- Can a child blend individual sounds together to pronounce a word? (“Can you push these sounds together into a word /k//ă//t/?)
- Does a child have difficulty with handwriting? (“Write your name on this paper.”)
- Probing for signs of frustration (e.g., avoiding reading, complaining that reading is too hard). (“What are your favorite books to read?” or “What do you like to read for fun?”)
- First Grade and Beyond (All of the above, and below)
- Does a child have difficulty with spelling? (“Spell /top/. Now spell /ship/?”)
- Can a child can read simple words of one syllable? (“Read this list of words:” map hit net bug. )
These screeners are intended to identify potential risk factors—not to identify, or diagnose, a reading disability. The pediatrician plays an important role in directing families to external experts (e.g., reading clinicians, speech and language pathologists [SLPs], school psychologists, etc.) who can gather additional data.
Of note, research and development are underway for at least two early literacy screening tablet-based apps:
- Dr. Nadine Gaab and the Boston Children’s Innovation & Digital Health Accelerator are working on an early literacy screening tablet-based app to be used at children’s four- and five-year check-ups: https://www.gse.harvard.edu/news/uk/18/11/theres-app.
- Dr. Fumiko Hoeft and researchers at UCSF Dyslexia Center, University of Connecticut, MIT, and Curious Learning are working on a gamified school readiness and literacy/dyslexia screener app developed for children of ages 3-8 called APPRISE—Application for Readiness in Schools and Learning Evaluation: http://www.APPRISEproject.org
Until such technology is readily available from other researchers, pediatricians can incorporate the aforementioned screeners as they are low cost or free, simple to add to the standard doctor-patient interaction, and do not require vast literacy knowledge.
Early screenings increase the likelihood of catching struggling readers “before they fall” (Torgesen, 1998). Currently, too many children are diagnosed with reading difficulties after grade three. Delayed diagnosis fails to optimize the critical period of birth to age eight—when the brain’s plasticity is most likely to respond to effective intervention (Nevills & Wolfe, 2009).
A Call to Action: Collaborative Effort Towards Preventing Reading Failure
For many of our children—particularly those in low-income areas—a visit to the pediatrician is the most important interaction with a professional who knows and recognizes the milestones in child development. Now more than ever, research and data from multiple professionals—educators, SLPs, physicians, neuroscientists, and psychologists—are shaping our understanding of dyslexia. Primary care physicians and pediatricians will certainly benefit from additional support and education, a recommendation provided in an American Academy of Pediatrics (AAP) (2014) paper stating that the AAP supports “training related to language and literacy development into pediatric resident education” (p. 407). The American Academy of Pediatrics—and individual pediatricians—must stand on the front line and join in the efforts to recognize the early signs of reading difficulties; proactive participation will surely lead to earlier diagnosis and remediation, catching our children before they are left to struggle in school and life.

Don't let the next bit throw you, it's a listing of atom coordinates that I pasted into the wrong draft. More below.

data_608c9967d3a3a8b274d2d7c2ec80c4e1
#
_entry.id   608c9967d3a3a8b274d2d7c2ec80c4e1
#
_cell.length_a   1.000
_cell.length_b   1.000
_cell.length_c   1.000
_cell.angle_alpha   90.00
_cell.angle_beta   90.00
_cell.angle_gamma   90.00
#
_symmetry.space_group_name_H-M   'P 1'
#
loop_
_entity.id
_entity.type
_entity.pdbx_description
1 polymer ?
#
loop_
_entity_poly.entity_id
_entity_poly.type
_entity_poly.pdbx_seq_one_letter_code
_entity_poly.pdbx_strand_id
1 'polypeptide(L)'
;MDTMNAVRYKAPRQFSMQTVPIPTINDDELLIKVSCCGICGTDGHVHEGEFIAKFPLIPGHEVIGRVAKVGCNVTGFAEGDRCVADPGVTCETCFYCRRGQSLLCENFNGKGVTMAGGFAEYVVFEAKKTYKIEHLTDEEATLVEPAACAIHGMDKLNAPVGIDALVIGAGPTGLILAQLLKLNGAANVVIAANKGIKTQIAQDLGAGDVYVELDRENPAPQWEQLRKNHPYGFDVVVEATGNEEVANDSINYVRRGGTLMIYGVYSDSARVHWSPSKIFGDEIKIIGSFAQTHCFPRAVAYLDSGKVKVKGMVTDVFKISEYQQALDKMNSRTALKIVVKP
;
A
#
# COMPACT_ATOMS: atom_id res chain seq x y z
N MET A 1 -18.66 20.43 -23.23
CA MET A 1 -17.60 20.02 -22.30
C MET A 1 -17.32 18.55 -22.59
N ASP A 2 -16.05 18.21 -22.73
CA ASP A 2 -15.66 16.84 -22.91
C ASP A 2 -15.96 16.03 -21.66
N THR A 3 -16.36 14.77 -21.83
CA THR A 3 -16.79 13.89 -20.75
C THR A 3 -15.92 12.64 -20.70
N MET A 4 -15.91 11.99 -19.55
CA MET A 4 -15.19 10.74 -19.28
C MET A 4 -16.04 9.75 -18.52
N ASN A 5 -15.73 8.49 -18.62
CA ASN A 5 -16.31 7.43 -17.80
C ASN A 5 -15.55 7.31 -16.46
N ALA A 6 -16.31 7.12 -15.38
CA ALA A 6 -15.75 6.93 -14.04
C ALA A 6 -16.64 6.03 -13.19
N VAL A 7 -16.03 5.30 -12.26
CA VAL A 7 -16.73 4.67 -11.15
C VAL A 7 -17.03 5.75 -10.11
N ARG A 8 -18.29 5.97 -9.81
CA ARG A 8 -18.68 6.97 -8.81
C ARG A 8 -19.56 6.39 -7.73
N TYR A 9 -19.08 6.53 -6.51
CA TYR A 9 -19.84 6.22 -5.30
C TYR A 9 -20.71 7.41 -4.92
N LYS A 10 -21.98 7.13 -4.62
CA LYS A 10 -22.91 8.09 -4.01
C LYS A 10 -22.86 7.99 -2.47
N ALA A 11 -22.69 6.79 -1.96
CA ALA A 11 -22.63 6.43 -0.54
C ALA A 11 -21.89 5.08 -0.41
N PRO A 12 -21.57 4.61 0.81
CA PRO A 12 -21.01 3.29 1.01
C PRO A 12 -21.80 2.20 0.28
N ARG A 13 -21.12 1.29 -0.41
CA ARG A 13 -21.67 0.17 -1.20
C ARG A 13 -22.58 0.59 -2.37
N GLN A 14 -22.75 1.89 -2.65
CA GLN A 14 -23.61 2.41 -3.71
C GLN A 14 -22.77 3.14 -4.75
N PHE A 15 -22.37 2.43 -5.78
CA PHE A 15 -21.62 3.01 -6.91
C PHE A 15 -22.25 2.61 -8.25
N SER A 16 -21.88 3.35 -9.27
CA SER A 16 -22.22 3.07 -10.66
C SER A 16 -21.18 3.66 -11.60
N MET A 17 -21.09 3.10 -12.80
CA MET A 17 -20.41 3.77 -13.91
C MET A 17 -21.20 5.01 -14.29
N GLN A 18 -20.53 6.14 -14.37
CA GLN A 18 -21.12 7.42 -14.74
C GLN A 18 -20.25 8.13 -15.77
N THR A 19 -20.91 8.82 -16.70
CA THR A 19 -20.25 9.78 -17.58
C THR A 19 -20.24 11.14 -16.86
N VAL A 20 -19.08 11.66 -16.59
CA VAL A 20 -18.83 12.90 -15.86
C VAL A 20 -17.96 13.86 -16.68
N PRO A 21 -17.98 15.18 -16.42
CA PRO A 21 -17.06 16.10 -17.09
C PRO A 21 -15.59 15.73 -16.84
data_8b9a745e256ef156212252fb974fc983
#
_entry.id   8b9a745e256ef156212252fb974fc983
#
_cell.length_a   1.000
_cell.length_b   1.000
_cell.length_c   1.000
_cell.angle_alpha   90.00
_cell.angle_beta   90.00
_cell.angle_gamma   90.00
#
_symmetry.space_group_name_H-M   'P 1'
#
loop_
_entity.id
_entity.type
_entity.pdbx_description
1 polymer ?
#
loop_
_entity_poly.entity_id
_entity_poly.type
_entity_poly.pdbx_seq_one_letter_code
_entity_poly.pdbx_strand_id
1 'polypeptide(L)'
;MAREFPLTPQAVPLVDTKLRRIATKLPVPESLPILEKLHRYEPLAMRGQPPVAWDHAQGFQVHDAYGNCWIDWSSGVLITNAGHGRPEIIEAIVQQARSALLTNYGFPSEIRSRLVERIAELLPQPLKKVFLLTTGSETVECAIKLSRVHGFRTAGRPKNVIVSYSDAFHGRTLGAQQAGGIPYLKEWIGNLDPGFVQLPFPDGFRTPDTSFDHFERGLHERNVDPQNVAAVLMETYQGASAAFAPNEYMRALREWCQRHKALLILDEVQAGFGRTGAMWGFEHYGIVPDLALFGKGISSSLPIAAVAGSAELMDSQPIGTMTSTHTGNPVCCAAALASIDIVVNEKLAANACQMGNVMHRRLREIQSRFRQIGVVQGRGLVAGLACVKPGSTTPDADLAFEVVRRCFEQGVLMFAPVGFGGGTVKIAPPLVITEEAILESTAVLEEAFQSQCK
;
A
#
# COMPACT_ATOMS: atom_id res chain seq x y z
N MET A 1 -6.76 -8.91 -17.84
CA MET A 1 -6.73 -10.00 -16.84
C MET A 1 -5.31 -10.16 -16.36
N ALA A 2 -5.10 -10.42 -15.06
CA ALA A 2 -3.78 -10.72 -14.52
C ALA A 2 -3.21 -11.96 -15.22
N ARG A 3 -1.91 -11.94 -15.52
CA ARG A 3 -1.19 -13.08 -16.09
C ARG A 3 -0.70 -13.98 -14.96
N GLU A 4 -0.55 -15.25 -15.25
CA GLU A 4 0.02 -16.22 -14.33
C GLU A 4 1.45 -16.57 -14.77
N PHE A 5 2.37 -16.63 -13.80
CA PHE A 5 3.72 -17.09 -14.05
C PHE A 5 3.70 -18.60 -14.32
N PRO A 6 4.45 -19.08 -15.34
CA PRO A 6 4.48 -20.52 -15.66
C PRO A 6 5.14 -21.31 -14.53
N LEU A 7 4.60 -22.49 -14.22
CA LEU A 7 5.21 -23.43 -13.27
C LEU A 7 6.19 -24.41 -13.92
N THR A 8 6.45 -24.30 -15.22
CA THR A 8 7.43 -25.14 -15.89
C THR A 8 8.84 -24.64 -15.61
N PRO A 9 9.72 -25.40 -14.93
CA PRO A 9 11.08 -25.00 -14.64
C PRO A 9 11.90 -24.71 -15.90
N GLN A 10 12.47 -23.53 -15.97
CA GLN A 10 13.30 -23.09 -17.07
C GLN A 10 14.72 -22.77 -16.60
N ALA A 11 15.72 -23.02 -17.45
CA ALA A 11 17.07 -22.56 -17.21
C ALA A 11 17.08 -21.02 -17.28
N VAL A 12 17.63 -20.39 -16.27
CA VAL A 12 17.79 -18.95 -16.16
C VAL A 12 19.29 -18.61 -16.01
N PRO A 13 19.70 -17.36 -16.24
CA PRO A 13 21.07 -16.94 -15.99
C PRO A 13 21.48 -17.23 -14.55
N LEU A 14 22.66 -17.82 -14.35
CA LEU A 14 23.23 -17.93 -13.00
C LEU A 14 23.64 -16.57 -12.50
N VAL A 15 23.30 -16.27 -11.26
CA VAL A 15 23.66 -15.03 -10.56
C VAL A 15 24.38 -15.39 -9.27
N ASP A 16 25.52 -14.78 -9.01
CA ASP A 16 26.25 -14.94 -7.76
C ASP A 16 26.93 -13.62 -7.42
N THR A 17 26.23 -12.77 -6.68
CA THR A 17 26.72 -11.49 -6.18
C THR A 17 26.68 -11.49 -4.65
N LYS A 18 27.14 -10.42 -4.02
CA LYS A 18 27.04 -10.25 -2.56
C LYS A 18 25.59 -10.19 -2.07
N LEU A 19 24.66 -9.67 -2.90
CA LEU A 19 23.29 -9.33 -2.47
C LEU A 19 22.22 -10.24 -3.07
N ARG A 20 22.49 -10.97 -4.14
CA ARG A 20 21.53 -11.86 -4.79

For many of our children—particularly those in low-income areas—a visit to the pediatrician is the most important interaction with a professional who knows and recognizes the milestones in child development.
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Molly Ness, Ph.D., earned a doctorate in reading education from the University of Virginia. Since 2006, she has been a teacher educator and associate professor at Fordham University. She is the author of three books and multiple articles in peer-reviewed journals. Her research focuses on reading comprehension, teachers’ instructional decisions and beliefs, word study, and matching books to readers. In 2019, Molly began the End Book Deserts podcast to bring attention to the issue of book access and equity in high-poverty areas.
Copyright © 2019 International Dyslexia Association (IDA). Opinions expressed in The Examiner and/or via links do not necessarily reflect those of IDA.